One hundred-twenty graduates of the Texas A&M College of Veterinary Medicine & Biomedical Sciences (CVMBS) are among the first veterinarians in the country eligible to receive a new certification from the American Veterinary Medical Association (AVMA).
The AVMA Veterinary First Responder Certificate will certify veterinarians who are trained to assist in disaster situations.
The first online courses for practicing veterinarians to begin working toward the certificate were recently released by the AVMA. Once they’re all released, veterinarians will combine those with courses available through the Federal Emergency Management Agency’s (FEMA) Independent Study Program to satisfy the core competencies and earn their certification.
Dr. Warren Hess, an assistant director in the AVMA Division of Animal and Public Health who oversees the program, said this certification has been needed for some time.
“There is a lot of excitement in the animal disaster community for this program,” he said. “While it may take some time before there is a larger number of courses, the excitement comes from the fact that there is finally a standard for veterinary responders.”
The AVMA also approved the Texas A&M Veterinary Emergency Team’s (VET) fourth-year clinical rotation, “VET Emergency Management,” as part of the certificate program. The rotation satisfies most of the core competencies, with the remaining competencies being covered earlier in the Texas A&M veterinary curriculum. The approval is also retroactive to the beginning of last academic year.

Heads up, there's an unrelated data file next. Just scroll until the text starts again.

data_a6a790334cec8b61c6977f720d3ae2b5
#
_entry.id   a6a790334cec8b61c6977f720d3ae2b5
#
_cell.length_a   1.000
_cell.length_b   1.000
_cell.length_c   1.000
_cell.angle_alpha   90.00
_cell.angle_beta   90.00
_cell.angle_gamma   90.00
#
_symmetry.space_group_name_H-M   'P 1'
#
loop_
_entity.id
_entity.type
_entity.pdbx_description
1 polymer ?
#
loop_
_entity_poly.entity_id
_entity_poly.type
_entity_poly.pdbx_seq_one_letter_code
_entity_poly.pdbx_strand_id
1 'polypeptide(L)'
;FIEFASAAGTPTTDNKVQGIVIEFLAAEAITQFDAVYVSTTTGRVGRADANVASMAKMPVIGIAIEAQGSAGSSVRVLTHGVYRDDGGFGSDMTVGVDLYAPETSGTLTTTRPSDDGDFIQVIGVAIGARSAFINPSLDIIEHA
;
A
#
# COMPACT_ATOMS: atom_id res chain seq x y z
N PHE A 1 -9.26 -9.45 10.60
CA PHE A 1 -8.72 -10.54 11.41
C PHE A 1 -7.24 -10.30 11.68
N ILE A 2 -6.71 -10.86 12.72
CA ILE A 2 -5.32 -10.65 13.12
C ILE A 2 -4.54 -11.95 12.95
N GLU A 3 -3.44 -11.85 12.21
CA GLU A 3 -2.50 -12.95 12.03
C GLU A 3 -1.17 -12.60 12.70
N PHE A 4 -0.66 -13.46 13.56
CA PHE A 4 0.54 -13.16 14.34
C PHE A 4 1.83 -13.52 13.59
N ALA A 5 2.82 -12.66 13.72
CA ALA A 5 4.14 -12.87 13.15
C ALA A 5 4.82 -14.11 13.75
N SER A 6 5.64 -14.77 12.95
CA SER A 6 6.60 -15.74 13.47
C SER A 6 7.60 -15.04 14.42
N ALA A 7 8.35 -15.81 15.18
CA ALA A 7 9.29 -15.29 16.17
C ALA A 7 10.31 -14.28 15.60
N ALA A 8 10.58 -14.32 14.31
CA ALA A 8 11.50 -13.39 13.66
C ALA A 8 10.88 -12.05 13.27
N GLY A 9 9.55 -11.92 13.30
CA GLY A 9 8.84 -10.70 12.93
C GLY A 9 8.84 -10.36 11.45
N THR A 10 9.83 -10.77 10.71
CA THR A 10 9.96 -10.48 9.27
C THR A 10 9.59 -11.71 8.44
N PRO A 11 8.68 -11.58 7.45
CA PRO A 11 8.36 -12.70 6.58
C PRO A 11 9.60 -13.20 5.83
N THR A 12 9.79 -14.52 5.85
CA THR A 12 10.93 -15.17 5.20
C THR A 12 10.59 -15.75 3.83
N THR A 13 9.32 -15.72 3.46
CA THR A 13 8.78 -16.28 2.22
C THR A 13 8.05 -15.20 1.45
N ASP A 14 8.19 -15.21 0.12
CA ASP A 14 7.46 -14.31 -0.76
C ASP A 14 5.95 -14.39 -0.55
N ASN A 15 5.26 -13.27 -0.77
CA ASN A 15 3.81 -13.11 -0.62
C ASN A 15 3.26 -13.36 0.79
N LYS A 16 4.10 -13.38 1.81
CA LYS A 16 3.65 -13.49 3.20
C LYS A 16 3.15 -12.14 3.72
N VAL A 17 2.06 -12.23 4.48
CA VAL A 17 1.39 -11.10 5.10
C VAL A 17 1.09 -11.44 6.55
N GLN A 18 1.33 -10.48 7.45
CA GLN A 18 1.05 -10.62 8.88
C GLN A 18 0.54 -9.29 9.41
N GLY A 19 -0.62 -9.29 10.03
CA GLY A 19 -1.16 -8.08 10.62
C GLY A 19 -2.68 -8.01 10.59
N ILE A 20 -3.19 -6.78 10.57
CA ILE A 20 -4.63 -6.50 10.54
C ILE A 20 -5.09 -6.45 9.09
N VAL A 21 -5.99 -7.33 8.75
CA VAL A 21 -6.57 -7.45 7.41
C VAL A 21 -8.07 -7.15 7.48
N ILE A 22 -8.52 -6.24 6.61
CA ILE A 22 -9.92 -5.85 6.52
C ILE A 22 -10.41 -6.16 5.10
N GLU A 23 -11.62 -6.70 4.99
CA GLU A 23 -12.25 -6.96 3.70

As a result, the 120 students who completed the rotation in the last year met requirements for the new certificate as soon as they graduated from the Doctor of Veterinary Medicine (DVM) program on May 11.
The only other veterinarians immediately eligible for the certificate are ones who currently serve in first responder roles or that teach, or previously taught, AVMA approved courses. That group includes Dr. Wesley Bissett, VET director, and Dr. Deb Zoran, VET member and CVMBS professor of small animal clinical sciences.
“This is definitely a much-needed certification from the AVMA,” Bissett said. “It’s one thing to want to help, but certifying veterinarians who know how to help and have that training to know how to correctly integrate with other responders will be a major asset in emergency situations.”
During the two-week VET rotation at Texas A&M, students get experience in both preparing for and responding to emergency situations.
This includes training in disaster medicine and response; on the importance of record keeping, personal preparedness, and practice preparedness; and on how to assist communities with emergency planning.
During most rotations, the students work with county officials across Texas to help a county develop emergency operations plans, but if the VET is activated during the rotation, students deploy with the team and get first-hand experience in disaster response. Earlier this year, a group of students was deployed with the team to Eastland County in response to wildfires.
A few times a year, students also work with feedlot operators in the Texas Panhandle to develop biosecurity plans that will help the feedlots continue operations even in the case of an infectious disease outbreak.
Zoran said the approval is a recognition of how effectively the rotation trains students to be able to respond in emergencies.
“When your practice or your community is in an emergency situation, you want to be able to help, but it’s incredibly difficult to integrate into the disaster response systems if you aren’t already familiar with them,” she said. “Having this certification will show that our students graduate with that critical training.”
Contact Information: Jennifer Gauntt, Director of CVMBS Communications, Texas A&M College of Veterinary Medicine & Biomedical Sciences; email@example.com; 979-862-4216